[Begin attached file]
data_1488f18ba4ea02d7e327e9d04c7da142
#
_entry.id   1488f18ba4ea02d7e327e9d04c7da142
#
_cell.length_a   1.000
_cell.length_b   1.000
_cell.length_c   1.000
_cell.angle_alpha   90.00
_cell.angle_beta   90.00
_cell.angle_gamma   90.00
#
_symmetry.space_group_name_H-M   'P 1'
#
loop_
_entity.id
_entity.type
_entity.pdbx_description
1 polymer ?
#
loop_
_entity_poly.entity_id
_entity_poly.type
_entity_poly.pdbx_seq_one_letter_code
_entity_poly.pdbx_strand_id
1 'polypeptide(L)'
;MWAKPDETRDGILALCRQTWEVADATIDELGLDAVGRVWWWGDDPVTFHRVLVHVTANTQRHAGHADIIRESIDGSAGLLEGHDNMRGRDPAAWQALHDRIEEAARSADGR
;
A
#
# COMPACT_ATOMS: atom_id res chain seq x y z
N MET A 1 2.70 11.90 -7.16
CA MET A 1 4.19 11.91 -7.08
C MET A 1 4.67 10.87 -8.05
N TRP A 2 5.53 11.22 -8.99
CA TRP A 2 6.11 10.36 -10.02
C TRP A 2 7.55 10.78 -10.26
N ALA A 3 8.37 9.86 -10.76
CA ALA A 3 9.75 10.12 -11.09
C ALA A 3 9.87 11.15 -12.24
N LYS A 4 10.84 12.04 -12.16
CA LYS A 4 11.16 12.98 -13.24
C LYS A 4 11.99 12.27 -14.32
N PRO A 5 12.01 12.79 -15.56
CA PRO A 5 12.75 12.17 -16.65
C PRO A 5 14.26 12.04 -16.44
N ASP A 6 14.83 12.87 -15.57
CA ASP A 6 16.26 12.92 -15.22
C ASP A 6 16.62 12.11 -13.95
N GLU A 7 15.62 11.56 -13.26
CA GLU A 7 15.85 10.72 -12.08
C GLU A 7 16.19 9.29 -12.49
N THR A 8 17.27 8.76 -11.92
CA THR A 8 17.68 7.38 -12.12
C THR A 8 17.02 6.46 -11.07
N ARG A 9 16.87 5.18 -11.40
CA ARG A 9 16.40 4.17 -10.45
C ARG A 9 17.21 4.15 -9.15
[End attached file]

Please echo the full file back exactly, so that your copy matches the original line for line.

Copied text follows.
data_1488f18ba4ea02d7e327e9d04c7da142
#
_entry.id   1488f18ba4ea02d7e327e9d04c7da142
#
_cell.length_a   1.000
_cell.length_b   1.000
_cell.length_c   1.000
_cell.angle_alpha   90.00
_cell.angle_beta   90.00
_cell.angle_gamma   90.00
#
_symmetry.space_group_name_H-M   'P 1'
#
loop_
_entity.id
_entity.type
_entity.pdbx_description
1 polymer ?
#
loop_
_entity_poly.entity_id
_entity_poly.type
_entity_poly.pdbx_seq_one_letter_code
_entity_poly.pdbx_strand_id
1 'polypeptide(L)'
;MWAKPDETRDGILALCRQTWEVADATIDELGLDAVGRVWWWGDDPVTFHRVLVHVTANTQRHAGHADIIRESIDGSAGLLEGHDNMRGRDPAAWQALHDRIEEAARSADGR
;
A
#
# COMPACT_ATOMS: atom_id res chain seq x y z
N MET A 1 2.70 11.90 -7.16
CA MET A 1 4.19 11.91 -7.08
C MET A 1 4.67 10.87 -8.05
N TRP A 2 5.53 11.22 -8.99
CA TRP A 2 6.11 10.36 -10.02
C TRP A 2 7.55 10.78 -10.26
N ALA A 3 8.37 9.86 -10.76
CA ALA A 3 9.75 10.12 -11.09
C ALA A 3 9.87 11.15 -12.24
N LYS A 4 10.84 12.04 -12.16
CA LYS A 4 11.16 12.98 -13.24
C LYS A 4 11.99 12.27 -14.32
N PRO A 5 12.01 12.79 -15.56
CA PRO A 5 12.75 12.17 -16.65
C PRO A 5 14.26 12.04 -16.44
N ASP A 6 14.83 12.87 -15.57
CA ASP A 6 16.26 12.92 -15.22
C ASP A 6 16.62 12.11 -13.95
N GLU A 7 15.62 11.56 -13.26
CA GLU A 7 15.85 10.72 -12.08
C GLU A 7 16.19 9.29 -12.49
N THR A 8 17.27 8.76 -11.92
CA THR A 8 17.68 7.38 -12.12
C THR A 8 17.02 6.46 -11.07
N ARG A 9 16.87 5.18 -11.40
CA ARG A 9 16.40 4.17 -10.45
C ARG A 9 17.21 4.15 -9.15